The U.S. women’s national soccer team begins its pursuit of a berth in next summer’s World Cup on Wednesday night and, as she awaits resolution of domestic-violence charges against her, goalkeeper Hope Solo will continue to play for the team despite the controversy surrounding her.
The U.S. plays Trinidad & Tobago in the first game of the CONCACAF Women’s Championships, which serves as qualifying for World Cup, in Kansas City and Solo’s presence on the roster has been a source of heated debate about whether there’s a double standard for men and women accused of domestic violence. Most recently, the decision to keep her on the roster was criticized by a former teammate, but the U.S. Soccer Federation has said it intends to allow Solo to play while the legal process continues. The team’s coach, Jill Ellis, defended that decision that last week.
“There was a lot of thought and a lot of discussions within U.S. Soccer, and certainly we acknowledge that these are very serious issues, but after careful thought and consideration we just determined to stand by our decision to let this legal process play out and have Hope remain with the team,” Ellis said.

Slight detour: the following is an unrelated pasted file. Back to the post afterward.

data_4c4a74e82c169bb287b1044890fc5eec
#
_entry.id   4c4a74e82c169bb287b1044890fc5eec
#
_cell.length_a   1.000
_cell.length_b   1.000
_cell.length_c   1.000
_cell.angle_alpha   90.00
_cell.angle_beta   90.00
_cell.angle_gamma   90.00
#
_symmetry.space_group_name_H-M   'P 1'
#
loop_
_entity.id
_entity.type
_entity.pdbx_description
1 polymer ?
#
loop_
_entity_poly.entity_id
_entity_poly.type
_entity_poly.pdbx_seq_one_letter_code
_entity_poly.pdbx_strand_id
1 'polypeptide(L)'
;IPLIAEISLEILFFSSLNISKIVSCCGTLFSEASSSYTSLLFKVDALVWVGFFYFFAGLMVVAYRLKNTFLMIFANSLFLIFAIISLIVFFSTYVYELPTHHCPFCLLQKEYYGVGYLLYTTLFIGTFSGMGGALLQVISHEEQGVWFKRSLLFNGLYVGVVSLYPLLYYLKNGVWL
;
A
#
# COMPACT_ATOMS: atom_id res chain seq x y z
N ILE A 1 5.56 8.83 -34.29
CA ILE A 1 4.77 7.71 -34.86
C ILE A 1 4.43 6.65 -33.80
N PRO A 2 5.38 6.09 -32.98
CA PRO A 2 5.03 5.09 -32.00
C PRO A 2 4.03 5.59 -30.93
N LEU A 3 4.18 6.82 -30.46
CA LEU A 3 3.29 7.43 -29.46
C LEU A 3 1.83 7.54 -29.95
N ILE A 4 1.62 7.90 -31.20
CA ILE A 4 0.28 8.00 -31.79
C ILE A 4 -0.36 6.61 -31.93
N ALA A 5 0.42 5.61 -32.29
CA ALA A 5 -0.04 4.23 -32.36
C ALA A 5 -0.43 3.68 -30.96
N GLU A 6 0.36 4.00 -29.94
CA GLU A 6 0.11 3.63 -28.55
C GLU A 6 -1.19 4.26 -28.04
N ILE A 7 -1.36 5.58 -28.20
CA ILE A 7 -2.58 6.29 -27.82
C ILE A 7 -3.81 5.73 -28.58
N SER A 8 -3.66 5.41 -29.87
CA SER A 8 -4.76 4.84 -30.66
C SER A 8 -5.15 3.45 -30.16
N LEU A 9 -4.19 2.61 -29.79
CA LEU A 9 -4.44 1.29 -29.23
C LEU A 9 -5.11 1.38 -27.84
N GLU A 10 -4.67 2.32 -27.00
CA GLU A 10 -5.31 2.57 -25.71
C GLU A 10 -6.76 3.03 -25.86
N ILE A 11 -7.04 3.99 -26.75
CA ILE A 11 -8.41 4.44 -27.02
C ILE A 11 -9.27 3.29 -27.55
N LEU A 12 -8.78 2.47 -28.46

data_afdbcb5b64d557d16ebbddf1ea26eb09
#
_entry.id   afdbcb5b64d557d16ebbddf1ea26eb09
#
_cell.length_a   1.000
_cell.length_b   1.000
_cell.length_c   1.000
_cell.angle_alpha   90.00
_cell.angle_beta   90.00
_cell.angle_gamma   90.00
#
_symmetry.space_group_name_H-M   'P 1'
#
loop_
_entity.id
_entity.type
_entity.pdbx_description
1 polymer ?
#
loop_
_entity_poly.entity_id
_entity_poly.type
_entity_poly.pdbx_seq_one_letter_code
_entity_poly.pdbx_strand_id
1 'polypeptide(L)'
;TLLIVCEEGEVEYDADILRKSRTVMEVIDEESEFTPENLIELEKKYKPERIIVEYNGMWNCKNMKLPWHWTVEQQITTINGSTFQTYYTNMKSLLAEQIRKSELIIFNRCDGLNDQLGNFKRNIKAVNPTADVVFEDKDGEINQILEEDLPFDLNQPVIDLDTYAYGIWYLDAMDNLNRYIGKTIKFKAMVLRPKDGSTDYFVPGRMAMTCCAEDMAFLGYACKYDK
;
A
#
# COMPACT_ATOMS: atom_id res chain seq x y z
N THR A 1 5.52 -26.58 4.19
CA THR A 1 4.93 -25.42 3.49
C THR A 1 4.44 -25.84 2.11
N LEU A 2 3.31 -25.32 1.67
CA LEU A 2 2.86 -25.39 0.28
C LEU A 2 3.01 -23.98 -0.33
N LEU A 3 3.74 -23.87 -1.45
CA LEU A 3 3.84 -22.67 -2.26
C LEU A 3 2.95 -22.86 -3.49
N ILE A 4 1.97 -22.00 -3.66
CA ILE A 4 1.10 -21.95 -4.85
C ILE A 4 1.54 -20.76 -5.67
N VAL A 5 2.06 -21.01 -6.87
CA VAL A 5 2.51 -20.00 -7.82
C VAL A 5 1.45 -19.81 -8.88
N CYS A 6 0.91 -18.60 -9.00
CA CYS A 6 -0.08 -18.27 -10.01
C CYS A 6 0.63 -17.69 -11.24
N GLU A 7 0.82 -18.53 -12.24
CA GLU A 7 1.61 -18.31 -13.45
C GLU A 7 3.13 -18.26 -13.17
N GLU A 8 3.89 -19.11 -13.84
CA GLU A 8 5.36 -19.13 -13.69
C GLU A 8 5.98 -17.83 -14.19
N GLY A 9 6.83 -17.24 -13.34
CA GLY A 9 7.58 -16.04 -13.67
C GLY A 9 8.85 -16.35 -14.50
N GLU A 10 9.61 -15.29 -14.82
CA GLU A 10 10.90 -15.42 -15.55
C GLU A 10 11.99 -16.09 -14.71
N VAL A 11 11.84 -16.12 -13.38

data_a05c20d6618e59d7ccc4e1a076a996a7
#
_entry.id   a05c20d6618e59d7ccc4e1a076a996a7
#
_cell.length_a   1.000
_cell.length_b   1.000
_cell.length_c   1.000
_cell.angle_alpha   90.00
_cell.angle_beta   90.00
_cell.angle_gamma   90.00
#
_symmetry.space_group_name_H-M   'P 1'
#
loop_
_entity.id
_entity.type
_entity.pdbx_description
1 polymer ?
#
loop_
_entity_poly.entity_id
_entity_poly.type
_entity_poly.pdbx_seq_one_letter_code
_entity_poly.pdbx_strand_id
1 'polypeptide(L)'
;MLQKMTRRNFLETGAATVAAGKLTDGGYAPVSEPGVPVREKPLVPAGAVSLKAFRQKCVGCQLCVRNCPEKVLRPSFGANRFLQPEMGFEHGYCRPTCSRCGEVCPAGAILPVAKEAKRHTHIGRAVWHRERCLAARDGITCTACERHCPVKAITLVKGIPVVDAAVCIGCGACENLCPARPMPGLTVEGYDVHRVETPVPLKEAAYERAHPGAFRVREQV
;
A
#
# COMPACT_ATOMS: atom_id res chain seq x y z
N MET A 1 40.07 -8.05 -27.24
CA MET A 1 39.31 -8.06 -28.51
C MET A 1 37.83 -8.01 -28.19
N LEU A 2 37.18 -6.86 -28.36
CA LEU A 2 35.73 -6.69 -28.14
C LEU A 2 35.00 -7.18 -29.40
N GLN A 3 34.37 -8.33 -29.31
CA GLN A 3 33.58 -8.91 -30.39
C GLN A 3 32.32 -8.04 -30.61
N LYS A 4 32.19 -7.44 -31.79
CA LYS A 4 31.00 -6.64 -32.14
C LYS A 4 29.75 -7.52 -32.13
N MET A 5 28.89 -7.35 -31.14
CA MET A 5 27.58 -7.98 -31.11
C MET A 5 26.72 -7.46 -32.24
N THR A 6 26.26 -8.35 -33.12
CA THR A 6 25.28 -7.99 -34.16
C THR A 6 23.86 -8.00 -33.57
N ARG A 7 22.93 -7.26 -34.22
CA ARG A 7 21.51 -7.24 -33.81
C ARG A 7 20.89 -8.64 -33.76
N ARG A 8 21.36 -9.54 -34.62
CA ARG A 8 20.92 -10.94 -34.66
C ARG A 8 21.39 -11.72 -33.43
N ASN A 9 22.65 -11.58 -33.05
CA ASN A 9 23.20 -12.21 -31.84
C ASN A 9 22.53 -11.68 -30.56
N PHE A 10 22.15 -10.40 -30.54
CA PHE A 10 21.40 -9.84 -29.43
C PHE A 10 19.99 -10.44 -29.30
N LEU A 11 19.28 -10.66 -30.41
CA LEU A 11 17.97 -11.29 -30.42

Solo is scheduled to go to trial Nov. 4 on misdemeanor charges stemming from an altercation on June 21 involving her half-sister and 17-year-old nephew. She has entered a plea of not guilty. Judging by tweets to her over 800,000 followers Tuesday, Solo, who apologized last summer for what she said was an “unfortunate incident,” is focused on the game:
Jilian Loyden, a former member of the U.S. team whose sister died in a domestic incident, questioned the decision to allow Solo to continue to play in a recent USA Today op-ed piece. “Speaking out on these issues is not always easy. Hope Solo is my teammate and a personal mentor. But I cannot stand by as young fans receive the message that this behavior — even if the allegations proved to be inaccurate — can go unnoticed.
“U.S. Soccer needs to send the right message. They need to communicate that domestic violence is never okay and that it will not be tolerated. Our league can no longer turn a blind eye to the allegations that Solo assaulted two family members.”
The CONCACAF tournament will be played in four cities in the U.S., ending Oct. 26. The U.S. team, which is 10-2-3, is undefeated in its last nine matches.